Following the completion of its acquisition by LVMH, Tiffany is looking to Asia for brand revitalization and growth. Regional COO, Graham Hitchmough, joined the debate with Marketing Interactive over what moves Tiffany is likely to make in the region to deliver success.
“I am always a little wary when I hear of brands purportedly aiming to target “young Asian consumers” as if it were one homogenous group. In LVMH & Tiffany’s case, it can be assumed that the primary focus will be on younger (25-35yo) consumers in China, which is the fastest-developing luxury brand in the world and the first major global market seeing a ‘post-pandemic’ bounce-back in consumer demand.
Based on the turnaround success of luxury jeweller Bulgari and other brands from the LVMH stable, three proven brand marketing strategies are likely to be deployed to boost Tiffany in China and other key Asian markets.
- Sell Provenance – in the same way that Bulgari has glorified the romance and drama of its Roman roots, with Tiffany LVMH can double-down on the brand’s New York origins. This would not be an entirely new approach but could be executed with more of an ‘Asian’ interpretation of the allure of the ‘Big Apple’.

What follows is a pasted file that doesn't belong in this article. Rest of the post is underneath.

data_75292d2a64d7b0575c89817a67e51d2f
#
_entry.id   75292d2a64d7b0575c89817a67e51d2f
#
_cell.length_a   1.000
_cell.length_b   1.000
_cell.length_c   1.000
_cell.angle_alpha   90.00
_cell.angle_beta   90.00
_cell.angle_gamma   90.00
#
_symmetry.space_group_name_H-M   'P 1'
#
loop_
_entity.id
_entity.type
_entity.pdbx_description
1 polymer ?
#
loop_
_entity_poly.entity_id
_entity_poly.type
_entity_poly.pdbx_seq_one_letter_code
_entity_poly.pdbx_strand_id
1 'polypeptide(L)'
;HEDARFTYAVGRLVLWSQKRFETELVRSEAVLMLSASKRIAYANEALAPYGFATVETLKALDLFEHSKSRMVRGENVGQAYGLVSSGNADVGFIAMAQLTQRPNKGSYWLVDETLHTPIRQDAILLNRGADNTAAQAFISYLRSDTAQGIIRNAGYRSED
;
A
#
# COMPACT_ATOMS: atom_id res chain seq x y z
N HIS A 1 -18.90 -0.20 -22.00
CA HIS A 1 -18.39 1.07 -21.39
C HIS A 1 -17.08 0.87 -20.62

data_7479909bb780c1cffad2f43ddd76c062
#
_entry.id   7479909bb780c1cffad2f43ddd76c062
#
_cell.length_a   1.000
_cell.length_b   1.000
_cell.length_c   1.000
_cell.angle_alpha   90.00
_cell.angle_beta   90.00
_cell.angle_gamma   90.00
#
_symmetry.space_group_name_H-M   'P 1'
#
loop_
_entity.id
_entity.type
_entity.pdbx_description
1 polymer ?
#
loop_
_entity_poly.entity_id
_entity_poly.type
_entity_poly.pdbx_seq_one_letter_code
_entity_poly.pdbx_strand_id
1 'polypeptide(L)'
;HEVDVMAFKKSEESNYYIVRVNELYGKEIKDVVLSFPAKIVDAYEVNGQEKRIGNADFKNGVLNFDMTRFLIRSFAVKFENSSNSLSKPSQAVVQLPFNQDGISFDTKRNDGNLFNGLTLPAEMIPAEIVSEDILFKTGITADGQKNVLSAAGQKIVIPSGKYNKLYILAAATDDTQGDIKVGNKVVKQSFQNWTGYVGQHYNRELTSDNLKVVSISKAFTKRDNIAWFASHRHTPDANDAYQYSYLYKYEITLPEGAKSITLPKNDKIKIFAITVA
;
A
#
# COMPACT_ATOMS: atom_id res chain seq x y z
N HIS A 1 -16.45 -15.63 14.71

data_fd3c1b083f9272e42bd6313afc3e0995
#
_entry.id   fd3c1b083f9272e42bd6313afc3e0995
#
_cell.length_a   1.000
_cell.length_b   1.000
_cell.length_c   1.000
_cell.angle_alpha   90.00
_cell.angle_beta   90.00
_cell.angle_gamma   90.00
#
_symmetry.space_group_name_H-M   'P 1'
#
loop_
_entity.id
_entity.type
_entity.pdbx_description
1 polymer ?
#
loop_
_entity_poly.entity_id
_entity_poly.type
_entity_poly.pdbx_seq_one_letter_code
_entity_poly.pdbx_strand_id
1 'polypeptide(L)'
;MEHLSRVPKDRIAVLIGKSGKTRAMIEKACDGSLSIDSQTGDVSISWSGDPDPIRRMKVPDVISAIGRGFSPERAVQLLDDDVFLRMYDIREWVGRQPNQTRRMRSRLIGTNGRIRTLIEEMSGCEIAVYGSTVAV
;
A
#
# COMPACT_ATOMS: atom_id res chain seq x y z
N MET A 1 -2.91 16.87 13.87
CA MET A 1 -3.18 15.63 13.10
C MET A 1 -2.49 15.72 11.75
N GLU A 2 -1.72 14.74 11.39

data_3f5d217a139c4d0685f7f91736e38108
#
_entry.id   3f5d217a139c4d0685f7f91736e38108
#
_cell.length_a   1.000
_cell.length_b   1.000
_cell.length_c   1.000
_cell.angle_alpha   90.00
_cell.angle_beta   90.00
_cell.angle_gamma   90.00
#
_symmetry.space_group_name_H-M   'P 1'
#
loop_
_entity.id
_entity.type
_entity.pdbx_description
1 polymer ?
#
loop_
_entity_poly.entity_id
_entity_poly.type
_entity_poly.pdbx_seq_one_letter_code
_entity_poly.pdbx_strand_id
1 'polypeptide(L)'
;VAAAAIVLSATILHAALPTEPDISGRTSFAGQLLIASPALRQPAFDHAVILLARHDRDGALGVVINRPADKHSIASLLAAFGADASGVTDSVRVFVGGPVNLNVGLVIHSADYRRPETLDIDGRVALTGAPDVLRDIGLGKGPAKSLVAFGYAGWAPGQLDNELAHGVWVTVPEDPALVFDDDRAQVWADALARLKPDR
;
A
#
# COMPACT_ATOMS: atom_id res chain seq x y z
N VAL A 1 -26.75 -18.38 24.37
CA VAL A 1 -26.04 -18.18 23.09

- Brand Ambassadors – part of this approach will be selecting the right brand ambassadors for Asian audiences. Brand ambassadors are key to global luxury branding and getting the right mix that works seamlessly across geographies can be a huge success factor. Bulgari’s 2020 campaign featuring Zendaya, Naomi Scott, Lily Aldridge and Kris Wu demonstrates a shrewd mix of age, attitude and ethnicity to appeal across the board without appearing tokenistic.
- Product Mix – getting the right product mix for key international markets is key. In China and other Asia luxury markets this often means focused marketing and distribution of iconic collections combined with some products designed or adapted specifically for local markets with bespoke, locally sourced or prized materials.
Assuming LVMH follows a similar formula for Tiffany in Asia, and that this converges with a successful rejuvenation of the brand image and product line-up and a post-COVID uplift, then the brand’s future should be bright.